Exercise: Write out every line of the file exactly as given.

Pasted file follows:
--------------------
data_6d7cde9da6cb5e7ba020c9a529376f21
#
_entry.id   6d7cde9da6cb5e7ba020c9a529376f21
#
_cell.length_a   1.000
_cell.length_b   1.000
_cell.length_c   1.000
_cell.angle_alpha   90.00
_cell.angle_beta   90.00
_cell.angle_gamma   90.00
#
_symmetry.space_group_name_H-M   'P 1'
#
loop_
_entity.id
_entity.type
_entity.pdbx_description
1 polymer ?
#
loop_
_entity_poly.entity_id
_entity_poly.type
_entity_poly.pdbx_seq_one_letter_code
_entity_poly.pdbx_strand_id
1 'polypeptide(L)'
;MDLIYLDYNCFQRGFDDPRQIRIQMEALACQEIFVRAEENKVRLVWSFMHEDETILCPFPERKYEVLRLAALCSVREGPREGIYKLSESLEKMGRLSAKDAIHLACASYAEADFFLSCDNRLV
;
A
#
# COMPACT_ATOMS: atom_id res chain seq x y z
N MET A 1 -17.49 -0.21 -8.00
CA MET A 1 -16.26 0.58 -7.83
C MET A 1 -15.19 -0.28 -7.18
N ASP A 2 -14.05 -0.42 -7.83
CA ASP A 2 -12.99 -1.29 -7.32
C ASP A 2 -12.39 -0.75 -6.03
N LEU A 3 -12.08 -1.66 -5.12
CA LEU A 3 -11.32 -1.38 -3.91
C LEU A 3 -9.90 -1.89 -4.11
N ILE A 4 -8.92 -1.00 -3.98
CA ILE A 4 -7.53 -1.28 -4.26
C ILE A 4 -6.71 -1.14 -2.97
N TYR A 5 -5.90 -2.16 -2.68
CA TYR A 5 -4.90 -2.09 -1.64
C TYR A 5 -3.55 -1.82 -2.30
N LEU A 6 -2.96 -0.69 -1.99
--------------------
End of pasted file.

data_6d7cde9da6cb5e7ba020c9a529376f21
#
_entry.id   6d7cde9da6cb5e7ba020c9a529376f21
#
_cell.length_a   1.000
_cell.length_b   1.000
_cell.length_c   1.000
_cell.angle_alpha   90.00
_cell.angle_beta   90.00
_cell.angle_gamma   90.00
#
_symmetry.space_group_name_H-M   'P 1'
#
loop_
_entity.id
_entity.type
_entity.pdbx_description
1 polymer ?
#
loop_
_entity_poly.entity_id
_entity_poly.type
_entity_poly.pdbx_seq_one_letter_code
_entity_poly.pdbx_strand_id
1 'polypeptide(L)'
;MDLIYLDYNCFQRGFDDPRQIRIQMEALACQEIFVRAEENKVRLVWSFMHEDETILCPFPERKYEVLRLAALCSVREGPREGIYKLSESLEKMGRLSAKDAIHLACASYAEADFFLSCDNRLV
;
A
#
# COMPACT_ATOMS: atom_id res chain seq x y z
N MET A 1 -17.49 -0.21 -8.00
CA MET A 1 -16.26 0.58 -7.83
C MET A 1 -15.19 -0.28 -7.18
N ASP A 2 -14.05 -0.42 -7.83
CA ASP A 2 -12.99 -1.29 -7.32
C ASP A 2 -12.39 -0.75 -6.03
N LEU A 3 -12.08 -1.66 -5.12
CA LEU A 3 -11.32 -1.38 -3.91
C LEU A 3 -9.90 -1.89 -4.11
N ILE A 4 -8.92 -1.00 -3.98
CA ILE A 4 -7.53 -1.28 -4.26
C ILE A 4 -6.71 -1.14 -2.97
N TYR A 5 -5.90 -2.16 -2.68
CA TYR A 5 -4.90 -2.09 -1.64
C TYR A 5 -3.55 -1.82 -2.30
N LEU A 6 -2.96 -0.69 -1.99